What are my rights to paid sick leave?
If you are covered by the federal system (and most people are), you will be entitled to paid sick and carer’s leave under the National Employment Standards. Other employees, those who are covered by a state system, will have similar entitlements. Sick and carer’s leave is also known as “personal leave” or “personal/carer’s leave”.
Under the National Employment Standards, you are entitled to paid leave for illness or injury, for caring for an immediate family or household member who is ill or injured, and for helping during a family emergency.
You are entitled to at least 10 days of paid sick and carer’s leave per year if you are a full-time employee covered by the National Employment Standards. If you are a part-time employee, you are entitled to a pro-rata of that amount that corresponds to your hours of work. Casual employees are not entitled to paid sick and carer’s leave.
Under the National Employment Standards, all employees, including casual employees, are also entitled to at least 2 days of unpaid carer’s leave each time an immediate family or household member needs care due to illness, injury, or an unexpected emergency.
You may also have greater entitlements pursuant to an award, registered agreement, or employment contract.
Do I need a doctor’s certificate from my GP?
If you take sick leave, your employer is entitled to ask for evidence of the need for that leave. Obtaining a doctor’s certificate from your GP may be inconvenient, especially if you only took sick leave for just one day, but it is a straightforward way to prove your sickness.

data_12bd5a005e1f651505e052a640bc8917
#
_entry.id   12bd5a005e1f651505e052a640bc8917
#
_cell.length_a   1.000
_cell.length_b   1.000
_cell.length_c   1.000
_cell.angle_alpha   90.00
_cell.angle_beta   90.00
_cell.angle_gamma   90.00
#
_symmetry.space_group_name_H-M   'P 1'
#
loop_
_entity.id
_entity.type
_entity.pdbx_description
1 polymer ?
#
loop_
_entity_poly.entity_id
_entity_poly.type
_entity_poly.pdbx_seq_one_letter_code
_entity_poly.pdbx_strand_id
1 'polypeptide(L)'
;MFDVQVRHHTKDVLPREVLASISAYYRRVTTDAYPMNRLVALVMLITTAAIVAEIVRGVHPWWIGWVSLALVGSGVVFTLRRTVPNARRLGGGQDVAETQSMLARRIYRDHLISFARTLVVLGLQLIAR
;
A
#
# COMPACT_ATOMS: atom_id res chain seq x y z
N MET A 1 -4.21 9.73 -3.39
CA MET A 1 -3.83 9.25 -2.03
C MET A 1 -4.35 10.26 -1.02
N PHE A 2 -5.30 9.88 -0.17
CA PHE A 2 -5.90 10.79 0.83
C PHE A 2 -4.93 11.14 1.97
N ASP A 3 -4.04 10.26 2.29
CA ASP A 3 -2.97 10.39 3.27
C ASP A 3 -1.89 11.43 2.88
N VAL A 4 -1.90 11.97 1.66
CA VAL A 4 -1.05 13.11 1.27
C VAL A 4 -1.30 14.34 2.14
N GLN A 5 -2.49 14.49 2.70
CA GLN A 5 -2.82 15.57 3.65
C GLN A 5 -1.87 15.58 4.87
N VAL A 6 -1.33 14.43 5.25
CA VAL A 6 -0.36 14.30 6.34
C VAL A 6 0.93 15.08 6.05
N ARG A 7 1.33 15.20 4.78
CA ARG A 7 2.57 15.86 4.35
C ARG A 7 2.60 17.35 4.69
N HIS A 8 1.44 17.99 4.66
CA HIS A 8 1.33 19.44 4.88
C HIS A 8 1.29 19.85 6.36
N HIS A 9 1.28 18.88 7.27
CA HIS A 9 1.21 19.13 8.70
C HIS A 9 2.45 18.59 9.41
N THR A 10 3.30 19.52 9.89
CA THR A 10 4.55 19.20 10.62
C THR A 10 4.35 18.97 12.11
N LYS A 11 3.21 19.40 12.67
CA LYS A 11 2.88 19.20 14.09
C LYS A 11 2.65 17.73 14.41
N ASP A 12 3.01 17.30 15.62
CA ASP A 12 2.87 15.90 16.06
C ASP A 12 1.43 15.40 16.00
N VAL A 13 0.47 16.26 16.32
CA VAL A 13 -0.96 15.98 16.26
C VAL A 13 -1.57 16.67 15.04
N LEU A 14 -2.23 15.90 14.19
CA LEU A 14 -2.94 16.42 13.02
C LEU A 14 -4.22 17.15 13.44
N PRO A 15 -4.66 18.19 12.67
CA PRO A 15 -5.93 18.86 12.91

If your employer requests evidence of your sickness and you don’t provide it, then you may not be paid for your sick leave.
Another way to provide evidence of sickness is to provide a statutory declaration that you were sick on a particular day and unfit for work.
Does unused sick leave carry over to the next year?
Paid sick and carer’s leave does roll over to the next year for those covered by the National Employment Standards.
Also note that paid sick and carer’s leave accumulates during paid leave and community service leave, not just during normal work days.
Paid sick and carer’s leave does not accumulate during unpaid sick leave, unpaid carer’s leave, unpaid annual leave, and unpaid parental leave.
I am genuinely sick and have taken sick leave for a long time. I’m worried that my employer might fire me because of this. What are my rights?
An employer has no right to fire someone just because they are sick. You can take as much paid sick and carer’s leave that you have accrued. When your paid sick and carer’s leave runs out, you can then take unpaid sick leave.
Under the federal system, you cannot be fired for taking unpaid sick leave as long as you can provide evidence of your sickness and you have not been absent for more than 3 months in the year. Even if you are absent for more than 3 months in the year and are terminated as a result, you may still have rights against your former employer. For example, depending on the circumstances, the dismissal may still be a breach of the unfair dismissal or general protections provisions.